Japanese national treasure originally built in 593 CE.
Itsukushima Shrine is a Shinto shrine located on the island popularly called Miyajima, in Hiroshima Prefecture, Japan. A UNESCO World Heritage site, it is dedicated to the three daughters of the Shinto deity of seas and storms, and is built on piers over the water of the Seto Sea because the island was originally thought to be too sacred for commoners to tread upon.
The sixteen-meter high camphor wood o-torii that stands in the water in front of the shrine, rebuilt most recently in 1875, is one of the most famous sights in Japan. The original shrine was constructed in 593 CE and has been rebuilt many times over the years. The present structure dates to the mid-16th century but follows a design completed in 1168 and funded by warlord Taira no Kiyomori.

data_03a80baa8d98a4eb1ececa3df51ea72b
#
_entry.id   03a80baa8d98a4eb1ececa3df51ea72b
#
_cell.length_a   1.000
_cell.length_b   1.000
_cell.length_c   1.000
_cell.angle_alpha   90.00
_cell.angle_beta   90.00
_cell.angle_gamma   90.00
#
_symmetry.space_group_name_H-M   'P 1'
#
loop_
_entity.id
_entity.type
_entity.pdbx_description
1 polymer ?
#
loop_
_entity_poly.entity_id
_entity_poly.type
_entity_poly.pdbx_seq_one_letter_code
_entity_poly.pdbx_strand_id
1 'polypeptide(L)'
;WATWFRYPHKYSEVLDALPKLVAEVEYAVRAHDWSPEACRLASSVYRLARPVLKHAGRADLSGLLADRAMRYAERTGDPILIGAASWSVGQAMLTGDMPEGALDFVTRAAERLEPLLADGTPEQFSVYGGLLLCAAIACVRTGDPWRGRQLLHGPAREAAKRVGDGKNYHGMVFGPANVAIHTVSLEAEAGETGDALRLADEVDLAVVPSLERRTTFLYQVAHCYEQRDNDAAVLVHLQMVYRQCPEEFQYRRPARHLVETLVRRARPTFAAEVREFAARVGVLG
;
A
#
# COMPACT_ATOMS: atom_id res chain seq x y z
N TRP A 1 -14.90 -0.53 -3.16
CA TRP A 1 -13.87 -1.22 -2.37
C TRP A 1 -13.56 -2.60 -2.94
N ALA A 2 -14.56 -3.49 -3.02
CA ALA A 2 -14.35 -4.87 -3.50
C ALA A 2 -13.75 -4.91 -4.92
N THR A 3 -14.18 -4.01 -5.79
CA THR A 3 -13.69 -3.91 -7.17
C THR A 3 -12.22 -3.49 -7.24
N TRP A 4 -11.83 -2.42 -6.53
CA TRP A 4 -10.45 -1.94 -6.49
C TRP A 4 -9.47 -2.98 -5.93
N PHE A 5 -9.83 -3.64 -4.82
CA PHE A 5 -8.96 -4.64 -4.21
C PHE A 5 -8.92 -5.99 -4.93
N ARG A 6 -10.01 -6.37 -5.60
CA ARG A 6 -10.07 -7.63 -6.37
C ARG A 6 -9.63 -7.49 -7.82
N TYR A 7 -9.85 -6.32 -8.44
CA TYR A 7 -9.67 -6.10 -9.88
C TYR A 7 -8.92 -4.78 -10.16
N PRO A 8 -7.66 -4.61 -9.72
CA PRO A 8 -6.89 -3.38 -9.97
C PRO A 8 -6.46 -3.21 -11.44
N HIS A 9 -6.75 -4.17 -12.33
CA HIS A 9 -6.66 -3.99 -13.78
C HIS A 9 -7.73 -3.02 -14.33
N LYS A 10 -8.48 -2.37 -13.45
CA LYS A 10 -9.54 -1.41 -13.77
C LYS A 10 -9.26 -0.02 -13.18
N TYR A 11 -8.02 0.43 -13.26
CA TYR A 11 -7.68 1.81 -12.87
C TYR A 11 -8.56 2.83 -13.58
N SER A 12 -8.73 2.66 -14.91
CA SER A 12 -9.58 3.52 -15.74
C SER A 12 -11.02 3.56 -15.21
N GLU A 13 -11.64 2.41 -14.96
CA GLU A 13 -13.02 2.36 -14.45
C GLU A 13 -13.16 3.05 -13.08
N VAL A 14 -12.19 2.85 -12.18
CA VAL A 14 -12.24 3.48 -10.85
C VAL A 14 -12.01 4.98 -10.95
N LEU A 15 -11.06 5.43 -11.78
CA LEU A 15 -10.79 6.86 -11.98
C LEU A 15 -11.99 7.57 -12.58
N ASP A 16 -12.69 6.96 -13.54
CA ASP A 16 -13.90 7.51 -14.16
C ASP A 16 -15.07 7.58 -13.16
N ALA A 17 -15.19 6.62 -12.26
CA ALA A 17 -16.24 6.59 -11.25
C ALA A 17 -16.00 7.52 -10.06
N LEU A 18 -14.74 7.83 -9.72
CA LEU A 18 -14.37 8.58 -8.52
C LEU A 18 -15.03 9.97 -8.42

A five-story pagoda next to the shrine, called Goju no to, was built in 1407 and serves as a Buddhist temple dedicated to Benzaiten, the goddess of eloquence, music, and wealth.
Because Itsukushima is considered sacred ground, no hospitals or cemeteries are allowed on the island. The small Miyajima deer are believed to have lived on the island for over 6,000 years, and are unafraid of humans, pestering tourists for food.
Know Before You Go
From Hiroshima or Iwakuni, take the JR train to Miyajimaguchi. Walk one block to the pier and take the JR ferry to Miyajima.
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